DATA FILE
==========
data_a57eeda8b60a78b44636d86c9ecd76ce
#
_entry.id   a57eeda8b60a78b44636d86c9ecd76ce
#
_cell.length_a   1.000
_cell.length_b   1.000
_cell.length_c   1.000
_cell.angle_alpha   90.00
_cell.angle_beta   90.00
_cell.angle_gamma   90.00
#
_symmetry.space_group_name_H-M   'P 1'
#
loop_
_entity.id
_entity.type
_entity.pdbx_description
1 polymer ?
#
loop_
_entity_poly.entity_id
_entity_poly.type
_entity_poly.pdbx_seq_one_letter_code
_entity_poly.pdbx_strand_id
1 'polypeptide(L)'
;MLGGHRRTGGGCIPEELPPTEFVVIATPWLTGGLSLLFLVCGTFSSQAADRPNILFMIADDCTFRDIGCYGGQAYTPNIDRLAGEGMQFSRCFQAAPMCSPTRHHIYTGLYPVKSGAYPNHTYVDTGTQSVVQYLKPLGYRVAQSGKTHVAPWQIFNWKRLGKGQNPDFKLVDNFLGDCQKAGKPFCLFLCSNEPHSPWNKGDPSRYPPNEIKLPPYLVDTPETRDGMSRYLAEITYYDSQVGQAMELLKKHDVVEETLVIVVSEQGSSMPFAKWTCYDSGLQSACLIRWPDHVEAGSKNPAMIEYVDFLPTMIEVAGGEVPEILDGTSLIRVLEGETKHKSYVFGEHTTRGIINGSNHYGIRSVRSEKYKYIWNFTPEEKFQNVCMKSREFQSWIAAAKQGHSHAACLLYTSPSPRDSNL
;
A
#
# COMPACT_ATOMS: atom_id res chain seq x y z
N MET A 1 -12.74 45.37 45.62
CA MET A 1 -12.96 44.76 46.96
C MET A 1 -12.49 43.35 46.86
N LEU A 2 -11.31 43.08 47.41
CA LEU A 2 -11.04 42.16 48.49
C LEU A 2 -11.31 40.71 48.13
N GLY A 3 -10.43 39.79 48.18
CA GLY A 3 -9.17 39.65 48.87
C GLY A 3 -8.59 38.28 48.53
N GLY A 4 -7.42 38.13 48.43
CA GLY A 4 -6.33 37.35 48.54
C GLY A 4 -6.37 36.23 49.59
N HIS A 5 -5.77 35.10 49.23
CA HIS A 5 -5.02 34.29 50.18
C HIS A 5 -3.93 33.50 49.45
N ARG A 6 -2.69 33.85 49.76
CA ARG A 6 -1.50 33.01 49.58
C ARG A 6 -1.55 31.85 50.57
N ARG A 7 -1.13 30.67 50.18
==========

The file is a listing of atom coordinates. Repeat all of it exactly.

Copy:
data_a57eeda8b60a78b44636d86c9ecd76ce
#
_entry.id   a57eeda8b60a78b44636d86c9ecd76ce
#
_cell.length_a   1.000
_cell.length_b   1.000
_cell.length_c   1.000
_cell.angle_alpha   90.00
_cell.angle_beta   90.00
_cell.angle_gamma   90.00
#
_symmetry.space_group_name_H-M   'P 1'
#
loop_
_entity.id
_entity.type
_entity.pdbx_description
1 polymer ?
#
loop_
_entity_poly.entity_id
_entity_poly.type
_entity_poly.pdbx_seq_one_letter_code
_entity_poly.pdbx_strand_id
1 'polypeptide(L)'
;MLGGHRRTGGGCIPEELPPTEFVVIATPWLTGGLSLLFLVCGTFSSQAADRPNILFMIADDCTFRDIGCYGGQAYTPNIDRLAGEGMQFSRCFQAAPMCSPTRHHIYTGLYPVKSGAYPNHTYVDTGTQSVVQYLKPLGYRVAQSGKTHVAPWQIFNWKRLGKGQNPDFKLVDNFLGDCQKAGKPFCLFLCSNEPHSPWNKGDPSRYPPNEIKLPPYLVDTPETRDGMSRYLAEITYYDSQVGQAMELLKKHDVVEETLVIVVSEQGSSMPFAKWTCYDSGLQSACLIRWPDHVEAGSKNPAMIEYVDFLPTMIEVAGGEVPEILDGTSLIRVLEGETKHKSYVFGEHTTRGIINGSNHYGIRSVRSEKYKYIWNFTPEEKFQNVCMKSREFQSWIAAAKQGHSHAACLLYTSPSPRDSNL
;
A
#
# COMPACT_ATOMS: atom_id res chain seq x y z
N MET A 1 -12.74 45.37 45.62
CA MET A 1 -12.96 44.76 46.96
C MET A 1 -12.49 43.35 46.86
N LEU A 2 -11.31 43.08 47.41
CA LEU A 2 -11.04 42.16 48.49
C LEU A 2 -11.31 40.71 48.13
N GLY A 3 -10.43 39.79 48.18
CA GLY A 3 -9.17 39.65 48.87
C GLY A 3 -8.59 38.28 48.53
N GLY A 4 -7.42 38.13 48.43
CA GLY A 4 -6.33 37.35 48.54
C GLY A 4 -6.37 36.23 49.59
N HIS A 5 -5.77 35.10 49.23
CA HIS A 5 -5.02 34.29 50.18
C HIS A 5 -3.93 33.50 49.45
N ARG A 6 -2.69 33.85 49.76
CA ARG A 6 -1.50 33.01 49.58
C ARG A 6 -1.55 31.85 50.57
N ARG A 7 -1.13 30.67 50.18